Anyway, late on the evening of the 21st, one by one the camp denizens closed up their laptops, finished their tea or whatever they were doing in the hut and brushed their teeth (field camp life breeds a peculiar intimacy where you floss, brush and spit out your toothpaste into a bucket in front of people you’ve known for all of three days) and went off to their tents to sleep. By about 11:45 p.m. only Dave and I were left, working at our laptops. “The light is really beautiful out there,” Dave remarked. I’d been thinking that I should photograph the glacier in the evening when the light was on it, because in the morning it’s in shadow. The wind was calm, it wasn’t bitter cold, and he was right, the glacier was glowing in the sun against a sapphire sky. So even though I’d hiked to the Suess Glacier and back between 1 and 8:30 p.m. that day, I decided I should take advantage of the conditions and just sleep in the next day. From midnight to almost 2 a.m. I roamed around the campsite taking most of the pictures you see here. The only ones with this post that weren’t taken then are the ones above of the bridge, the hut and the view down the lake toward the Suess Glacier.

Canada Glacier
‘Round midnight: Glacier reflected in a pool of water in the vicinity of the stream gauge. In the foreground is a row of sandbags.
Stream gage box plaque
A metal plaque on the stream gauge box gives pertinent info about the gauge and where to learn more online (click image to read it), as well as noting the box “may be used as emergency shelter by one or two persons.”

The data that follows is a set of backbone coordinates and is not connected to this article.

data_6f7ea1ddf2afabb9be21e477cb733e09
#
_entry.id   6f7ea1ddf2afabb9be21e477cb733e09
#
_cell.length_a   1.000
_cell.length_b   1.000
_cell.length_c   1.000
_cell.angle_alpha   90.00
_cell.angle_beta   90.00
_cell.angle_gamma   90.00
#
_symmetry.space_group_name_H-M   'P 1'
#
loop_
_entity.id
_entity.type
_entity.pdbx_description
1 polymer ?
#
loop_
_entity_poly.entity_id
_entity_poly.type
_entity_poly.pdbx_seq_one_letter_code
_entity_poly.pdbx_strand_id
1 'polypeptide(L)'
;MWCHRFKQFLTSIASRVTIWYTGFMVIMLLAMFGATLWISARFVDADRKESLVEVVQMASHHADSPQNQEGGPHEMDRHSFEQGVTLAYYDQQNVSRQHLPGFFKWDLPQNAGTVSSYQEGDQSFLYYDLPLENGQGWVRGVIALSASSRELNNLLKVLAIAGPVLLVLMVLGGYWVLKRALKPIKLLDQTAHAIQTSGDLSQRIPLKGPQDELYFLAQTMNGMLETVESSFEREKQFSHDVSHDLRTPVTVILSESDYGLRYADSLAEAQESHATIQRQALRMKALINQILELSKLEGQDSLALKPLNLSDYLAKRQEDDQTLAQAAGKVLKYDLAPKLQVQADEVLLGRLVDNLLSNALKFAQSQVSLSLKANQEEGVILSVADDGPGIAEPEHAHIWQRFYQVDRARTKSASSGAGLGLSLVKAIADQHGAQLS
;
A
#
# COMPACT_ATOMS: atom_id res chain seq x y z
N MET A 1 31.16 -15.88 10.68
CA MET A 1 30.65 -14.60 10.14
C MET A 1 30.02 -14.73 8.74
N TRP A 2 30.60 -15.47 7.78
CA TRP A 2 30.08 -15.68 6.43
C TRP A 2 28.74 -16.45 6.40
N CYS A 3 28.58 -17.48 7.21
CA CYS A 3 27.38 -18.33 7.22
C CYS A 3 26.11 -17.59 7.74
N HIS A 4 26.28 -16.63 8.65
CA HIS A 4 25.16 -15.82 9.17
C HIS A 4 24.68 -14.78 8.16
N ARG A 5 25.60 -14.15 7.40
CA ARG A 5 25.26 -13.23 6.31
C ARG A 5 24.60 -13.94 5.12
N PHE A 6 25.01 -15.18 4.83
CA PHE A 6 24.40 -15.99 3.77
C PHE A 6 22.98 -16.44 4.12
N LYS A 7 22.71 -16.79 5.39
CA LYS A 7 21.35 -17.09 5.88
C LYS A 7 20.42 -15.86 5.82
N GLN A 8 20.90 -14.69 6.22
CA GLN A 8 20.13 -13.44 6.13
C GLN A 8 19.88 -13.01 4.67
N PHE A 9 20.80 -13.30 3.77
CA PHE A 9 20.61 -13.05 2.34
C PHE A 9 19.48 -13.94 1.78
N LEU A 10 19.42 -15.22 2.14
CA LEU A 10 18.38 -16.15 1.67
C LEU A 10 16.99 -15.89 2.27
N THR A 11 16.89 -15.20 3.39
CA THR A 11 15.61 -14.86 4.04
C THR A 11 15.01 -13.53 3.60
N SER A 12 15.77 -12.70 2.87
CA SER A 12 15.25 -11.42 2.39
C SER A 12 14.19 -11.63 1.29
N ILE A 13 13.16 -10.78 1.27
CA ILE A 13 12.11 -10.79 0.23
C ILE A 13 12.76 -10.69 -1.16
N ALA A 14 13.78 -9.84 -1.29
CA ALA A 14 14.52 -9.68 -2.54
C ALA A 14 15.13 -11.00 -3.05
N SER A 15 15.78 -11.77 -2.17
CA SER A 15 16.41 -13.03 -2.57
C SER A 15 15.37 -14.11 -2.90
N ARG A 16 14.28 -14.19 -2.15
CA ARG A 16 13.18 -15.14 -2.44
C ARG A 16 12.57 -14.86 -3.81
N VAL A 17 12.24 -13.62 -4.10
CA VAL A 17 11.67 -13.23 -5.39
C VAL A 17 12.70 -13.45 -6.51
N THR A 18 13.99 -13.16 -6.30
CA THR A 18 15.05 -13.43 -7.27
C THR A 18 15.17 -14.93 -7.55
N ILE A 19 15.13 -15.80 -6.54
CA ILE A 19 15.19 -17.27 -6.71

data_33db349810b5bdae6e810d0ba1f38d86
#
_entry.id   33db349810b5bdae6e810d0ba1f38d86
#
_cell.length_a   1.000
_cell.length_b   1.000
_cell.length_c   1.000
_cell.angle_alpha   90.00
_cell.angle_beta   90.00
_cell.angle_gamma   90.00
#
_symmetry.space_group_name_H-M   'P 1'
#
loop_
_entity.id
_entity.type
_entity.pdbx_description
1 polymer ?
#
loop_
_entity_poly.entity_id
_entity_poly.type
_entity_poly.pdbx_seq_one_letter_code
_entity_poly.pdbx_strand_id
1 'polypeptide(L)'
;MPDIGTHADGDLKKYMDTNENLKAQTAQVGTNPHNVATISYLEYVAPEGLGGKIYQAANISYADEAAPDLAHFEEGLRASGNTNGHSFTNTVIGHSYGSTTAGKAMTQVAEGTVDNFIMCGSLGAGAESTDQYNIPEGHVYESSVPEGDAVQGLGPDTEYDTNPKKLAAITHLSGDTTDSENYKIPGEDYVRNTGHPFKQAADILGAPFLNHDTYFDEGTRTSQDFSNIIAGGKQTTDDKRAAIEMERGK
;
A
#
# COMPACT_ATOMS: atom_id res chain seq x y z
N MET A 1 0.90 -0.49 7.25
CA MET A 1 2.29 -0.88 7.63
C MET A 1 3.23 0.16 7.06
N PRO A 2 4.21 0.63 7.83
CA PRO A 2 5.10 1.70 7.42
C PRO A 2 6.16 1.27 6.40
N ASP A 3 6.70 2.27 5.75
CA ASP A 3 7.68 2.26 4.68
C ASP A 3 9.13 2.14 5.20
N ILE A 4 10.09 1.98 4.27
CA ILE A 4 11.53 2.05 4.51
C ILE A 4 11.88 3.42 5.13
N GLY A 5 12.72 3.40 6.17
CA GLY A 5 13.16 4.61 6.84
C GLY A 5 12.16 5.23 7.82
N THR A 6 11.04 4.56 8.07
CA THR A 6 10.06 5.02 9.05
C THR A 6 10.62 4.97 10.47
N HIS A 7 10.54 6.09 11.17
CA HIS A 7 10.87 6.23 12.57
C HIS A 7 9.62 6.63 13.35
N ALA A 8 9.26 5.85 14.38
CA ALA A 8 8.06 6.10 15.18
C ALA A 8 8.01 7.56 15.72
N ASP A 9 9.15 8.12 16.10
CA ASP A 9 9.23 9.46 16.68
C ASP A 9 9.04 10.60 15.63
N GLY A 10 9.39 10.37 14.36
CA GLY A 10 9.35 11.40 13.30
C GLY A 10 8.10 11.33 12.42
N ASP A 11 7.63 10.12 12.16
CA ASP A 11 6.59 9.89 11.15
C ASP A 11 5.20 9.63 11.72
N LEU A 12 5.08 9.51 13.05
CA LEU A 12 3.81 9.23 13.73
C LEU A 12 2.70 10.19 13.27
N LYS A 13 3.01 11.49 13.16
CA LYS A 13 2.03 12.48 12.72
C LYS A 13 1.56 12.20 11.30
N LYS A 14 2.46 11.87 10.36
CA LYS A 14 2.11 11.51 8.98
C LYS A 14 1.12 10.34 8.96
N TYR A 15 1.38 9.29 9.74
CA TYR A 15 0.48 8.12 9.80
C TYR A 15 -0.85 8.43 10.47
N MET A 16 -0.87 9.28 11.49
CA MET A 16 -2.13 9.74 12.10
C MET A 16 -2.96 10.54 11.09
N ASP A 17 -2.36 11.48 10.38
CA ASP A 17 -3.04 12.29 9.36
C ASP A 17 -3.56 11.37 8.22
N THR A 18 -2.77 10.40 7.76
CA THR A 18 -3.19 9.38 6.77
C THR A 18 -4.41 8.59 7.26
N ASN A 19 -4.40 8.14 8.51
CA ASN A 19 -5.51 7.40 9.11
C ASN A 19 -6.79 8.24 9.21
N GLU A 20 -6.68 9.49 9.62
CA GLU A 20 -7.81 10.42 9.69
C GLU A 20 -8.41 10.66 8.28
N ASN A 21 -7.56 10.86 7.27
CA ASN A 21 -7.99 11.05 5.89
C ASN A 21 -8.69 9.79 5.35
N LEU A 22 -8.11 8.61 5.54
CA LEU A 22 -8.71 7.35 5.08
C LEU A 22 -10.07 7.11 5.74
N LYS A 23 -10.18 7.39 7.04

This being a LTER (long-term ecological research site) there is a stream gauge to capture the flow of the stream of glacial meltwater that flows down the hill alongside the glacier and into the end of the lake. I came across the above plaque on the side of the gauge box atop one of mounds overlooking the stream, which explains that the stream has a name: Anderson Creek at H1. It also helpfully notes that “This gage [sic] box may be used as an emergency shelter for one or two persons.” That struck me as an odd kind of qualification. What do they mean by one or two? Depending on overall size, shape, interpersonal compatibility and relative degree of distress of said persons? I hadn’t even noticed the gauge before coming across the plaque because it’s tucked behind a mound. It’s not a tall structure so the flow must never get very high:

Stream gage, Anderson Creek H1, Lake Hoare
The stream gauge is in the lower center of the picture.

My initial plan was just to photograph the side of the glacier. But as I was walking around the shoreline, I noticed a lot of beautiful forms in the surface of the lake ice that were thrown into low relief by the light of the midnight sun. Here are a few of my favorites. An NSF glaciologist on station referred me to a lake ice web site where I found some of them:

Ice, Lake Hoare
This is an ice star, also known as an ice spider or ice octopus. According to the lake ice web site, they are holes “associated with water flowing upwards through a hole or crack as the ice sheet is being submerged by the weight of a new snow cover.” We did have a significant snowfall a few days before.


Lake Hoare primary ice
The lake ice web site says this is called “primary ice of the P1 variety” and that it forms in calm conditions moderately below freezing, which is right on target for that day.
Primary ice, Lake Hoare